History of Cryptology

These days, Cryptology has became part of my life. Everything because on Saturday I am going to have a small talk about the evolution of Cryptology from the beginning to modern day. It is nothing fancy, just a 20 minutes presentation (find more about this on my post: A Surprise). I liked a lot the history part of the story ( a little strange for me, cause I am not a history-person at all and this was never my favorite subject in school) and I thought that it would be nice to share with you some of things that I like more.

The moment the concept oJulius_Caesar_Coustou_Louvre_MR1798f ‘secrecy’ appeared, was used and needed by the community; cryptology appeared as a science. On its early days it was associated mostly with military, diplomatic service and government.It was used as a tool to protect national secrets and war strategies. One of the rst methods used was the affine transformation. The first documented use of a cipher for military reasons was an affine transformation during Julius Caesar’s Gallic War.  The document contained Caesar’s description of how he sent a message to Cicero. Caesar used ciphers on a regular basis and numerous books were written about his cipher system.

7462003_origWhile the Caesar Cipher was used more for military purpose, the Islam is known to have started using ciphers to protect their administrative system (particularly tax records). Furthermore, they were the founders of cryptanalysis. The Muslim civilization has spread fast before 750 AD (half of the known world was under their rule) which gave them the stability and peace needed to reach high level of understanding of several disciplines; including cryptology. Moreover, they had access to knowledge of previous civilizations from Egyptian, Babylonian, Indian to Chines, Hebrew and Roman texts.

The development of microelectronics and electromechanical machines, changed cryptology by introducing cryptological machines instead of classical methods. At this point one of the most in influential example is the Enigma machine. Invented at the end of WWI by the German engineer Arthur Scherbius, the breaking of Enigma led to a rapid development in the field of cryptology.


The modern day cryptology has evolved drastically. After the apparition of computers and communication systems, cryptology is used in security services to protect information in digital form. At the beginning of 1970s the most well-known cryptographic mechanism in the world: DES (Data Encryption Standard) was developed. It was used as a standard mean for securing electronic commerce by many financial institutions around the world, until in 2005 when it was withdrawn and replaced with the more stronger Advanced Encryption Standard (AES). In 1976, Die and Hellman published New Directions in Cryptology, presenting the concept of public-key cryptology to the general public for the first time. In 1978 Rivest, Shamir and Adleman discovered the first practical public-key encryption and signature scheme, called RSA. Later, in 1985 ElGamal found another class of practical public-key scheme. And just from these breakthroughs, things escalated for digital security: the rst international standard for digital signature (ISO/IEC 9796) – based on the RSA cipher- was adopted in 1991 and in 1994 the US government adopted the Digital Signature Standard – based on the ElGamal public-key cipher.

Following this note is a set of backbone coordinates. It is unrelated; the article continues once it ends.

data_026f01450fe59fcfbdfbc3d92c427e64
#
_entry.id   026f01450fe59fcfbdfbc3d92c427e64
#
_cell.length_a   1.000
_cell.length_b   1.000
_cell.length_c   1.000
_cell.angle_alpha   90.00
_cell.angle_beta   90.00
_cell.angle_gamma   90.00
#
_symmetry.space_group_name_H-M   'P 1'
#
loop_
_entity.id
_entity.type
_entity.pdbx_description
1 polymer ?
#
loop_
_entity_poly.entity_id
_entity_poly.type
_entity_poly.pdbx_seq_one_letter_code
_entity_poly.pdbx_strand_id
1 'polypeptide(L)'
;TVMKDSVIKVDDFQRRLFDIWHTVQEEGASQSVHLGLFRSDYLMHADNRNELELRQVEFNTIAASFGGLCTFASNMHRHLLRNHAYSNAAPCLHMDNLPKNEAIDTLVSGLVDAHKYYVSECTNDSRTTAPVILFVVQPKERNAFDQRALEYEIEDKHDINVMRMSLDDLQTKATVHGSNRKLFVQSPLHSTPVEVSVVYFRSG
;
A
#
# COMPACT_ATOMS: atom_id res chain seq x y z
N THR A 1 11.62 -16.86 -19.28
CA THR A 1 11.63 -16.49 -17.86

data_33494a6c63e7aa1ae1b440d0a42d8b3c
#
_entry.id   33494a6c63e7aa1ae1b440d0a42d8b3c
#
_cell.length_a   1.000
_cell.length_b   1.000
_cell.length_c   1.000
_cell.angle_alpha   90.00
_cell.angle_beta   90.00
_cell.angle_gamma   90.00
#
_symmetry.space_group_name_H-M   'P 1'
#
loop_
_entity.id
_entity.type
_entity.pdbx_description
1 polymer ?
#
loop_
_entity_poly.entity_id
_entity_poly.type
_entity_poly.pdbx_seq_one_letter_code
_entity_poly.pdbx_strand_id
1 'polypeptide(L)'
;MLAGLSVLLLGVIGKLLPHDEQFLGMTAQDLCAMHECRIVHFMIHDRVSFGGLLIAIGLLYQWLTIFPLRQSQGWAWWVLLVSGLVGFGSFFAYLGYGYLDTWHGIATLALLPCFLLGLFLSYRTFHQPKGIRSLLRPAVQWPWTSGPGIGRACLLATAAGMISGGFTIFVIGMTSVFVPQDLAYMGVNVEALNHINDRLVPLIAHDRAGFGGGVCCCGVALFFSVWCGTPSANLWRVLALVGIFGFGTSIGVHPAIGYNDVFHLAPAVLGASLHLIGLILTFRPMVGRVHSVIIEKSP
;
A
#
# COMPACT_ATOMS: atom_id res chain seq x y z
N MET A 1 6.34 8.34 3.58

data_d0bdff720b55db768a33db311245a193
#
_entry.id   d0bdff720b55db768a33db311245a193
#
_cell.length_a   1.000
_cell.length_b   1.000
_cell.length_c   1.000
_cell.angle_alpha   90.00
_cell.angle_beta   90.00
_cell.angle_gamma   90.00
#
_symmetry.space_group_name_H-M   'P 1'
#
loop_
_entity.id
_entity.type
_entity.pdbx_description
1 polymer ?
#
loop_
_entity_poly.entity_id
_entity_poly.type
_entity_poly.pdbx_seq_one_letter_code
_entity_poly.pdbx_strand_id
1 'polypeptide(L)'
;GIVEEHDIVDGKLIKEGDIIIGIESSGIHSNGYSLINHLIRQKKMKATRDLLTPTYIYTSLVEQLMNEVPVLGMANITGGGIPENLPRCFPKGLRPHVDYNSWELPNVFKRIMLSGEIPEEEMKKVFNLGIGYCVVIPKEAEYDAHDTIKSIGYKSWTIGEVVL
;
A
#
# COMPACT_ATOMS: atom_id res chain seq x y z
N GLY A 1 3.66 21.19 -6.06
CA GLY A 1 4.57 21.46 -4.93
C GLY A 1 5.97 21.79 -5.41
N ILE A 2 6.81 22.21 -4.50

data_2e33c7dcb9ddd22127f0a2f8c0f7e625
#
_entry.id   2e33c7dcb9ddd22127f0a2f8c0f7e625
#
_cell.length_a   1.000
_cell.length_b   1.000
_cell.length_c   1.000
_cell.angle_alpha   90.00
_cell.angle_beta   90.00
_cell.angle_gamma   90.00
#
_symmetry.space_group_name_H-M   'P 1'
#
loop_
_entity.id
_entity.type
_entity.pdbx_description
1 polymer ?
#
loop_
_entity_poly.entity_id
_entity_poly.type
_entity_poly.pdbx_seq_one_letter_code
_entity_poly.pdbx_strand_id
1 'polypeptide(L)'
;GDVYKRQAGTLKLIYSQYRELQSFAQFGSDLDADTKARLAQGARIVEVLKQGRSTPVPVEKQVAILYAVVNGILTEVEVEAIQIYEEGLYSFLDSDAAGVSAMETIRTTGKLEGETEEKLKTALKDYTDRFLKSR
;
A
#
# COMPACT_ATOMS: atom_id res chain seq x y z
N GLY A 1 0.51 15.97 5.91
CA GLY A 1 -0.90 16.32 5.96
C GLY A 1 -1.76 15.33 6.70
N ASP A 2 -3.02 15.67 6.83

Hope you liked this post, and if you would like to know more email me at LThMathematics@gmail.com  Moreover, expect a lot of posts about this conference after it is over. I am excited to go there, and I will try to write as much about it as possible.

Hope you liked this post and that you had a great day. Thank you for reading and enjoy your week. Wish me luck! You can find me on Facebook,  Tumblr,  Google+,   Twitter  and  Instagram. Don’t forget that maths is everywhere!


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